For nearly all of the Biden presidency, Americans have generally felt that things in the country are going badly — seven in 10 say so— and related to this, they say that the . Sentiment on these two questions is very intertwined, as shown in the chart below.
Except for a brief honeymoon in early 2021, driven by Democrats and independents, no more than a third of the public has felt that things are going well. The same is true of the share saying the economy is good.
While there's no doubt these views have become increasinglyin recent decades, only about half of Democrats and a quarter of independents have rated the economy positively for the last couple of years. And there's been no sign of improvement — at least not in public perceptions — since Biden's first six months in office.
However, there's a different story when examining people's forward-looking expectations. Though these prospective evaluations are negative on balance, they have been improving gradually over the past year or so.
Specifically, expectations that the U.S. economy will soon be in recession have been gradually decreasing over the past year or so. Around a third of registered voters say that today, but as the chart below shows, it was hovering around nearly half for most of last year. And a combined six in 10 voters expect the economy to either be in recession or slowing. Even that combined number is slightly down, from seven in 10 in early 2022.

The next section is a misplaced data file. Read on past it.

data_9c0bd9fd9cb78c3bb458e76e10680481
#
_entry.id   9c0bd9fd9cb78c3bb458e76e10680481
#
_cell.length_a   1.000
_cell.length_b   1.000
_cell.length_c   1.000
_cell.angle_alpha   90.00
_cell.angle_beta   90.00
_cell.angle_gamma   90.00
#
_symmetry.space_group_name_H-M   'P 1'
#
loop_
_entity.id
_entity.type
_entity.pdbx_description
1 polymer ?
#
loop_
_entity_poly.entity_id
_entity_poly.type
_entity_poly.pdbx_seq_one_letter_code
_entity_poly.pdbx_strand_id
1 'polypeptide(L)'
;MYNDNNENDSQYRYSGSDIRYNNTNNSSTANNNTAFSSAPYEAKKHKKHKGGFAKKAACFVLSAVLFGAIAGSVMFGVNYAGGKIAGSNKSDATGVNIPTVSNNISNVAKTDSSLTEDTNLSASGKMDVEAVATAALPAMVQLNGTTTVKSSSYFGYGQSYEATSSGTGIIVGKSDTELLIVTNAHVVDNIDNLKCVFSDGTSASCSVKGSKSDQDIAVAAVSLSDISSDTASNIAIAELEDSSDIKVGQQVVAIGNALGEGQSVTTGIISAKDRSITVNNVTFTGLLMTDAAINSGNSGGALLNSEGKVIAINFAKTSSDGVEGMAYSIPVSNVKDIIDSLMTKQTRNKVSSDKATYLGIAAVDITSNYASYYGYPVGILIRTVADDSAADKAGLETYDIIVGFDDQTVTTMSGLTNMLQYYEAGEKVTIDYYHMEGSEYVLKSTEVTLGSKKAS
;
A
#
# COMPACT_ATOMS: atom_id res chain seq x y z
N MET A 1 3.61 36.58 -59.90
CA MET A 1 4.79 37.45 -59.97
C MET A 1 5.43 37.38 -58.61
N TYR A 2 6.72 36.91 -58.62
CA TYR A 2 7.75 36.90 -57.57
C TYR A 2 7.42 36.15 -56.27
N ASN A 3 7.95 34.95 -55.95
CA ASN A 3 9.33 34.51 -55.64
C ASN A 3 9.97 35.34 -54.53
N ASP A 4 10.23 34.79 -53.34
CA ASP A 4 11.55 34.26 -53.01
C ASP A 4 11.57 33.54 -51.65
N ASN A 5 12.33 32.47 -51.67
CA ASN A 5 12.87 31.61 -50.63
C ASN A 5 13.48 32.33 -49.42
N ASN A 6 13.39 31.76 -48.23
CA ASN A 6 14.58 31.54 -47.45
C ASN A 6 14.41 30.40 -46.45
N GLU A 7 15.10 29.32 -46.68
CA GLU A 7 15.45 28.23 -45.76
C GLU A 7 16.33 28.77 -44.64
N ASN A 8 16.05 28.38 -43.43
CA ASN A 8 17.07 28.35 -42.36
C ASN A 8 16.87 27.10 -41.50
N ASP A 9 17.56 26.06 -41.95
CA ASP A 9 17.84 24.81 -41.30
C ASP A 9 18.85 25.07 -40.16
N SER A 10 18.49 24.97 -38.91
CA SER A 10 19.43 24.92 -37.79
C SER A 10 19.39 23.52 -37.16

These trends have been accompanied by a slightly higher share expecting the economy to at least hold steady over the next year, if not grow ( three in 10 in early 2022 to four in 10 now).
This drop in pessimism has been driven by gradual shifts across party lines, but the largest shift since summer 2022 has come from Republicans. Just half of Republican voters are currently planning for the U.S. to be in recession. That number has dropped about 20 points since June 2022, with independent voters also seeing a double-digit decrease.
As we enter the next presidential election year, both current and forward-looking ratings of the economy will be important measures of the public's mood. At least one of these appears to be on the right track for the incumbent party.
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